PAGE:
Central but well hidden
The monastery of the Presentation of the Most Holy Mother of God in the district of Senjak, a villa district close to the city centre is relatively new, having been built between the wars. Perhaps because of its discreet setting it has played an important role in the rebuilding of religious observance under the Communist regime. Services in this convent on Sundays and religious holidays are accompanied by the Melody choir, one of the best ensembles of its type in Serbia.
Fenek monastery and its historical background
Not far from the western suburb of Jakovo, around 20 km from the city centre, is the Serbian Orthodox Fenek monastery with a church dedicated to the holy martyr Paraskeva. The monastery was mentioned for the first time in the sixteenth century and also played an important historical role as the meeting place in 1788 of the Serbian prince Aleksa Nenadović and the Austrian emperor Joseph II to discuss their joint struggle against the Ottoman troops. From 1789 to 1791 the monastery served as a military camp. Karađorđe Petrović, the legendary leader of the Serbs in their revolt against the Turks, also stayed in Fenek. The monastery was damaged by a fire during the First World War and almost completely destroyed in 1942. It was rebuilt in 1991 and is today the home of Serbian Orthodox monks, but is also open to the public.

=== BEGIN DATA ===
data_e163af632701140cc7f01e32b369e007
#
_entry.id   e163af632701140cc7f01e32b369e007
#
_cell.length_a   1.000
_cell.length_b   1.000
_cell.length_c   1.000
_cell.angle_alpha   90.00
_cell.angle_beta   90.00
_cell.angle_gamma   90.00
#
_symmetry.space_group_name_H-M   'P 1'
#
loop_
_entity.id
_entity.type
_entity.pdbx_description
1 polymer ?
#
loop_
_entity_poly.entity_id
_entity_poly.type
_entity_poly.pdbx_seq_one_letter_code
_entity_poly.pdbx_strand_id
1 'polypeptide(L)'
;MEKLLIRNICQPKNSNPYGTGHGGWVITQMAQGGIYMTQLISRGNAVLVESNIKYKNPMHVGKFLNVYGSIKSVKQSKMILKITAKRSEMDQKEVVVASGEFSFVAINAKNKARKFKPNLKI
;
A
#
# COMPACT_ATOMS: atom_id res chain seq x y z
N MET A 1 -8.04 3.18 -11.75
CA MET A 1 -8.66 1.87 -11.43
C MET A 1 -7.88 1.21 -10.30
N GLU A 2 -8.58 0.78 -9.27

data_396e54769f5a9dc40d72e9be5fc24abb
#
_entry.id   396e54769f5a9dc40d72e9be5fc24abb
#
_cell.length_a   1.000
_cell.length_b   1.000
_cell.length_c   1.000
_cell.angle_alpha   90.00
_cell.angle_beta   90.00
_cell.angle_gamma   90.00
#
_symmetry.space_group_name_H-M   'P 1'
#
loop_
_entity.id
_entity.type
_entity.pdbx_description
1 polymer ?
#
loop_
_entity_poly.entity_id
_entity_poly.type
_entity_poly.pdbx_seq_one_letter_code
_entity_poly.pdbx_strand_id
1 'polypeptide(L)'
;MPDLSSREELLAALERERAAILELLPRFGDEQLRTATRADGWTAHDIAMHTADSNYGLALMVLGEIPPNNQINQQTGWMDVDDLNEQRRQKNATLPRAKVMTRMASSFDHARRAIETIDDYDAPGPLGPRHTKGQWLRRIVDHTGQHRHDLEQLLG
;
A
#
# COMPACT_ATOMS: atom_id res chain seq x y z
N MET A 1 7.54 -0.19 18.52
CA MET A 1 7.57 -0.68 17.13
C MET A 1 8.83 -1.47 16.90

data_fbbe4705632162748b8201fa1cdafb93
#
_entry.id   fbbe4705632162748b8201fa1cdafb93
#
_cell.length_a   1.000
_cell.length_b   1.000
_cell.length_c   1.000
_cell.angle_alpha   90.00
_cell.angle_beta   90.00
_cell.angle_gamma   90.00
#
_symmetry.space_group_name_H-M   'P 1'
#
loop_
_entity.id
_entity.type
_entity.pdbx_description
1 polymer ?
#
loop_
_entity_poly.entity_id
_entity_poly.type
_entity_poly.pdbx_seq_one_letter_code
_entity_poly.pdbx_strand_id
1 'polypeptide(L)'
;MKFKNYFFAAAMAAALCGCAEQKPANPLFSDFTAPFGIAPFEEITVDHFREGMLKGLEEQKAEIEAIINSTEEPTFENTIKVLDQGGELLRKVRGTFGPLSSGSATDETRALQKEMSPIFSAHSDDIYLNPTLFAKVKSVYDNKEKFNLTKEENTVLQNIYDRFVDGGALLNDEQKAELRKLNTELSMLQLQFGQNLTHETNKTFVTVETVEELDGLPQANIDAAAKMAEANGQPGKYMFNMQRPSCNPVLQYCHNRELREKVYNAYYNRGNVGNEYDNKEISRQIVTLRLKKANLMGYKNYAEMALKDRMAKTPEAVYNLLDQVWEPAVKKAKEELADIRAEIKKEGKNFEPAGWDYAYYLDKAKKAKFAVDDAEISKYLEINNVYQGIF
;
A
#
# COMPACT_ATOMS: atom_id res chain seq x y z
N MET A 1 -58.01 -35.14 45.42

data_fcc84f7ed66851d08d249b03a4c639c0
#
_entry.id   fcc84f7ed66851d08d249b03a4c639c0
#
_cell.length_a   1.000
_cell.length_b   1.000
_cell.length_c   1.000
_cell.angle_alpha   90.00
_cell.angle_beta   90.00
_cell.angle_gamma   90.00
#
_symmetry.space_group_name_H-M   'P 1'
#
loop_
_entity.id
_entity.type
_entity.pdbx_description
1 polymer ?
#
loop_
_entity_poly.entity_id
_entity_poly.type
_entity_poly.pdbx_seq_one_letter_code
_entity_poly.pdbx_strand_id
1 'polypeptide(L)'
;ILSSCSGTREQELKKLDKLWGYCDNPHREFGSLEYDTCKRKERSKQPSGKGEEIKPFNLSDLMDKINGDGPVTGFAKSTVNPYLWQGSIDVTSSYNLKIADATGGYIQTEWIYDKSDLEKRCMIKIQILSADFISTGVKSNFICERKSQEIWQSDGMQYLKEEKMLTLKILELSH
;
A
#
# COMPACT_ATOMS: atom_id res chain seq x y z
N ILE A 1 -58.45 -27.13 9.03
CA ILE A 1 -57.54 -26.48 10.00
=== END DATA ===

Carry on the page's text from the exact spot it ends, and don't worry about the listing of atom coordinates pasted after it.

Miracle in the monastery of Saint Stefan